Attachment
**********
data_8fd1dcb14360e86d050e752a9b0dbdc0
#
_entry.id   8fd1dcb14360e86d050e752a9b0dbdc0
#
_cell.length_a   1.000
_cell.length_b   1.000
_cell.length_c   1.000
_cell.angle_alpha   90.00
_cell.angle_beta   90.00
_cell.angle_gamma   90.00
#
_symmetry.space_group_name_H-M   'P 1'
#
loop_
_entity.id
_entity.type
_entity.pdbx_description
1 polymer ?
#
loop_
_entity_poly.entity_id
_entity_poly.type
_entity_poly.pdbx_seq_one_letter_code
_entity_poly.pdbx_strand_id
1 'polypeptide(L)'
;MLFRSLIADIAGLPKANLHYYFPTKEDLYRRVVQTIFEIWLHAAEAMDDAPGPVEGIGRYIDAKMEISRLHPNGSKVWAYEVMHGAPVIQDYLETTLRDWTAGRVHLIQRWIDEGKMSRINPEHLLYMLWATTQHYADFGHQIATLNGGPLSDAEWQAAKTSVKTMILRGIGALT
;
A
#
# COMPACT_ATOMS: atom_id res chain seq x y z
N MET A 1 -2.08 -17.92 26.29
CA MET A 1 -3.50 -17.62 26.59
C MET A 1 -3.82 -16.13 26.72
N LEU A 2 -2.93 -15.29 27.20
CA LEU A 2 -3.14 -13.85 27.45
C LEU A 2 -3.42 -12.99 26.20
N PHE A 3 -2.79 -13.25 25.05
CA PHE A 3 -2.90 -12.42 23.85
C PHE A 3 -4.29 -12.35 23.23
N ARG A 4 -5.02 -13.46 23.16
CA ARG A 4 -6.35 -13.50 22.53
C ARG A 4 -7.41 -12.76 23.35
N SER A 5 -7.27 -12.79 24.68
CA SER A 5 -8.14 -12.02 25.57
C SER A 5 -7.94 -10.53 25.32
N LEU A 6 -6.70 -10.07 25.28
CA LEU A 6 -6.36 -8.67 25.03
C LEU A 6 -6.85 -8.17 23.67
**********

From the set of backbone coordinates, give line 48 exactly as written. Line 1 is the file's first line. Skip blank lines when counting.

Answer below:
C LEU A 6 -6.85 -8.17 23.67